This courtyard is always a good spot for public art. Orphans is made of thrift-shop paintings with the back of the painting on the outside. The description of the artwork says the artist also collected paintings of the deceased from undertakers and that by creating these forms, he has “contained both the energy of the original artist as well as the attachment of the deceased owner.” It was working for me before I read that, as it sounds rather unlikely. Undertakers tend not to have a supply of dead people’s paintings to give away, do they?

Sculpture in The City – Outdoor Artworks in The City of London
Bram Ellens, Orphans (2018-2020), copyright the artist. Photo: © Nick Turpin

13. LATENT SPACE – Jake Elwes

Don’t expect this one to look the same when you see it, as it is a digital video on a 6-hour loop. “Latent Space is a video snap-shot of an A.I. algorithm in its infancy trained using 14.2 million photographs continuously producing new images.”

Sculpture in The City – Outdoor Artworks in The City of London
Jake Elwes, Latent Space (2017 [2021 iteration]), copyright the artist. Photo: © Nick Turpin

14. BLOOM PARADISE – Jun T. Lai

Now, this is joyful. It’s bright, fun, and ‘playful.’ And it’s not just one artwork as there are three to enjoy. These oversized flowers were created to “bring greater positivity into the pandemic stricken world.” I’m sure it brightens the day of the commuters using Fenchurch Street station.

Sculpture in The City – Outdoor Artworks in The City of London

Sculpture in The City – Outdoor Artworks in The City of London

15. REACTIVITY – Regitze Engelsborg Karlsen

There is a detailed arty explanation in the brochure, but sorry, these didn’t ‘speak’ to me.

Sculpture in The City – Outdoor Artworks in The City of London
Regitze Engelsborg Karlsen, Reactivity (2017), copyright the artist. Photo: © Nick Turpin

16. REDHEAD SUNSET STACK – Almuth Tebbenhoff

It’s about a sunset in the form of a toy tower. I don’t know about that, but it does make a really good piece of public art.

Sculpture in The City – Outdoor Artworks in The City of London
Almuth Tebbenhoff, RedHead Sunset Stack (2014-2019), copyright the artist. Photo: © Nick Turpin

17. STONE (BUTCH) – Rosanne Robertson

That’s a reflection in the image below, as there is only one piece. This has an LGBTQ+ story that I don’t fully understand. It’s something about “a ‘raincoat layer’ of the body exposed to external forces inspired by a novel by lesbian and trans activist Les Feinburg.”

Sculpture in The City – Outdoor Artworks in The City of London
Rosanne Robertson, Stone (Butch) (2021), copyright the artist. Photo: © Nick Turpin

18. METAL MAN – DEEPER TOGETHER, DEEP TRAVEL INK.NYC – Laure Prouvost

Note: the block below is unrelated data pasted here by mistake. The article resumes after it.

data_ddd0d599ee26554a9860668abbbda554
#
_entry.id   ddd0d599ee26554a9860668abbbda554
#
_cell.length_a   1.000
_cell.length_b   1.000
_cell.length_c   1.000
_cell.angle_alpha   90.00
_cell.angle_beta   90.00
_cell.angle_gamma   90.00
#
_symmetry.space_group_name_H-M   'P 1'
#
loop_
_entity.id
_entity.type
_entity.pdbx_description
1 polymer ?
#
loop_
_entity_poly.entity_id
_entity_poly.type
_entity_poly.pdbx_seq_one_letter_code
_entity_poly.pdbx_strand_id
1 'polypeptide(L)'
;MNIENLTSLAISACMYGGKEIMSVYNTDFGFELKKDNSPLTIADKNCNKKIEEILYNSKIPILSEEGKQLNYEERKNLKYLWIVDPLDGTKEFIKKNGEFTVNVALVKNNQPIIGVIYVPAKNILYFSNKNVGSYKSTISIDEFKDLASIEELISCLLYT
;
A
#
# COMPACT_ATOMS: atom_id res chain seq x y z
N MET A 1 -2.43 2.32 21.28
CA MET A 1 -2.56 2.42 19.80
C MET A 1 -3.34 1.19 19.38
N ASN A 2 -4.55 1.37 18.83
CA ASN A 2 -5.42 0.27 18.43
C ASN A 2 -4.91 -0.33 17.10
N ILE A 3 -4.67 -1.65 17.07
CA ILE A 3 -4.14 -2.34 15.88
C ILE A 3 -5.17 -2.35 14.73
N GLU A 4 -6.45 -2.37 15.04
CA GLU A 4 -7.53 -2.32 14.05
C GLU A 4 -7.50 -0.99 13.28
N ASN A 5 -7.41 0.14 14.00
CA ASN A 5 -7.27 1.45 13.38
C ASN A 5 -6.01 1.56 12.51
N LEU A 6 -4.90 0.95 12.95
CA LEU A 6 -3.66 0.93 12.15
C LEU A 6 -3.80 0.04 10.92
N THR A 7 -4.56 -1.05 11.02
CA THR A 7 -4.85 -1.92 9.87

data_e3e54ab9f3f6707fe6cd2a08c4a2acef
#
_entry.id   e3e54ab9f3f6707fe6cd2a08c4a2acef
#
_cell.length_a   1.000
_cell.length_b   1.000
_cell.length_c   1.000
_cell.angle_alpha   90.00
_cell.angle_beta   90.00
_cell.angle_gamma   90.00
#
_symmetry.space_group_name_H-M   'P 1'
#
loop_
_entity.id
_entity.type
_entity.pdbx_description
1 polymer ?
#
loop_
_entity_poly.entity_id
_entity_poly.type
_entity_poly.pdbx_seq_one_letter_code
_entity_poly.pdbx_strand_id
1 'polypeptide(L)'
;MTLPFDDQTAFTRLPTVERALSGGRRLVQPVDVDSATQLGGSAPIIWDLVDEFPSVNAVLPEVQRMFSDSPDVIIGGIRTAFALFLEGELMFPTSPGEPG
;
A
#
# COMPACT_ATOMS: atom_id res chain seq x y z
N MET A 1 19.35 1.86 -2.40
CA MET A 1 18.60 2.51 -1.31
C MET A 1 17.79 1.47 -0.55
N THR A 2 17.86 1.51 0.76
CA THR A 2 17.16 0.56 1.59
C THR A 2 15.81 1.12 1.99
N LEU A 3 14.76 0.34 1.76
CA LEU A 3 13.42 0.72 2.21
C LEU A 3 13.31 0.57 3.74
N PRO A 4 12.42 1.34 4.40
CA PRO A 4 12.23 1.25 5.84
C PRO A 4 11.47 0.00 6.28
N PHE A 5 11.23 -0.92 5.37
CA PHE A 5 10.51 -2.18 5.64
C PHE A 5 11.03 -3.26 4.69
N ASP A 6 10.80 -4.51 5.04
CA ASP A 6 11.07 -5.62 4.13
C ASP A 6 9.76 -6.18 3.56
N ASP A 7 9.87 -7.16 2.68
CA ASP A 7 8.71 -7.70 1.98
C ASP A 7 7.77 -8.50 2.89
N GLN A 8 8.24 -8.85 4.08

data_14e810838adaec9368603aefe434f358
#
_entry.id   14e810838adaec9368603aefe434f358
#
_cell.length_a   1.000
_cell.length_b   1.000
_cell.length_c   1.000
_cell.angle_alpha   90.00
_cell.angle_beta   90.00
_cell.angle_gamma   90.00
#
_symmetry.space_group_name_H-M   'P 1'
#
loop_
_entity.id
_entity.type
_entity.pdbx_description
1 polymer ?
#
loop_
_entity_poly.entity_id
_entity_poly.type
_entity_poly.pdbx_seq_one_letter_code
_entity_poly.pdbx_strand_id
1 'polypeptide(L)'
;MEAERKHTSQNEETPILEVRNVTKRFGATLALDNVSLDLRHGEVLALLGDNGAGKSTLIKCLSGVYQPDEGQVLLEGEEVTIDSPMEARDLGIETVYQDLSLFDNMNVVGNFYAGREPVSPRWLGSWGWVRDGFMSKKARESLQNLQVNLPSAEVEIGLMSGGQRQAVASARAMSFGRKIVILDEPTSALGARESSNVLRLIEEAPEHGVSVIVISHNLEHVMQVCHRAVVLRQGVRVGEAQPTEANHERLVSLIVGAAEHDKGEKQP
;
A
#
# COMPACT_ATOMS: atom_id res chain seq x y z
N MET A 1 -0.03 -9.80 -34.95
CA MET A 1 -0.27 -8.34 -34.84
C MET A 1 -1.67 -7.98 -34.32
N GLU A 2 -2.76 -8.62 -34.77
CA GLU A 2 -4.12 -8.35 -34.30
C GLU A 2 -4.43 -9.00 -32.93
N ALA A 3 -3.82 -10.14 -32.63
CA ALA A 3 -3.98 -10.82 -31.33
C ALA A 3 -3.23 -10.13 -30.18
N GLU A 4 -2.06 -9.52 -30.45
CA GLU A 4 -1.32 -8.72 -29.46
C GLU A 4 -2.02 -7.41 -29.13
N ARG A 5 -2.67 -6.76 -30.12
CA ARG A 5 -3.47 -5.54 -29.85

This one is inside no.70 St Mary Axe, so it is really easy to miss. It’s two kneeling metal sculptures with ‘video heads.’ The videos have images and phrases such as ‘THIS IS THE BEST THING YOU HAVE SEEN FOR A LONG TIME’ and ‘COME WITH US.’ There’s sound too, I’m told.

Sculpture in The City – Outdoor Artworks in The City of London
Laure Prouvost, Metal Man – Deeper Together, Deep Travel Ink. NYC (2018), Copyright Laure Prouvost, Courtesy Lisson Gallery. Photo: © Nick Turpin

19. THE GARDEN OF FLOATING WORDS – Elisa Artesero

This neon poem was first commissioned by Canary Wharf Group for the Winter Lights Festival 2017 and was part of the 9th Edition of Sculpture in the City.

This is worth seeing after dark as while in the daytime you can see the words on tall rectangular clear acrylic stands, at night the words alone become the main feature. It was a challenge to find, so to help you with more directions, it’s at the junction of Camomile Street, Bevis Marks, and St Mary Axe (and not in sight of the Gherkin, as you might expect by its address).

Sculpture in The City – Outdoor Artworks in The City of London
Elisa Artesero, The Garden of Floating Words (2017), courtesy of the artist. Photo: © Nick Turpin

Conclusion

I have been a bit snarky about this year’s Sculpture in The City. That’s generally not because of the choice of artwork, as art is subjective, and a couple of these are truly lovely. But more because the website, the app, and the map seem to have been produced by a “creative team” with little knowledge of the actual area. The City of London is not built on a grid system; it’s a maze of ‘shortcuts’ with old and new streets amongst old and new buildings. It’s easy to get lost here, and yet it is only a mile wide. When you just want to meander, this is wonderful as you can feel safe knowing you will never be far away from public transport. But when you want to find something – such as an artwork on a map – it can be more challenging. Maybe in the future, a What Three Words location can be included, too, as they are much more accurate.

Official Website: www.sculptureinthecity.org.uk

Laura Porter
Author: Laura Porter

Laura Porter writes AboutLondonLaura.com and contributes to many other publications while maintaining an impressive afternoon tea addiction. You can find Laura on Twitter as @AboutLondon, on Instagram as @AboutLondon and @AboutLondon Laura on Facebook.

Book London Tours Now!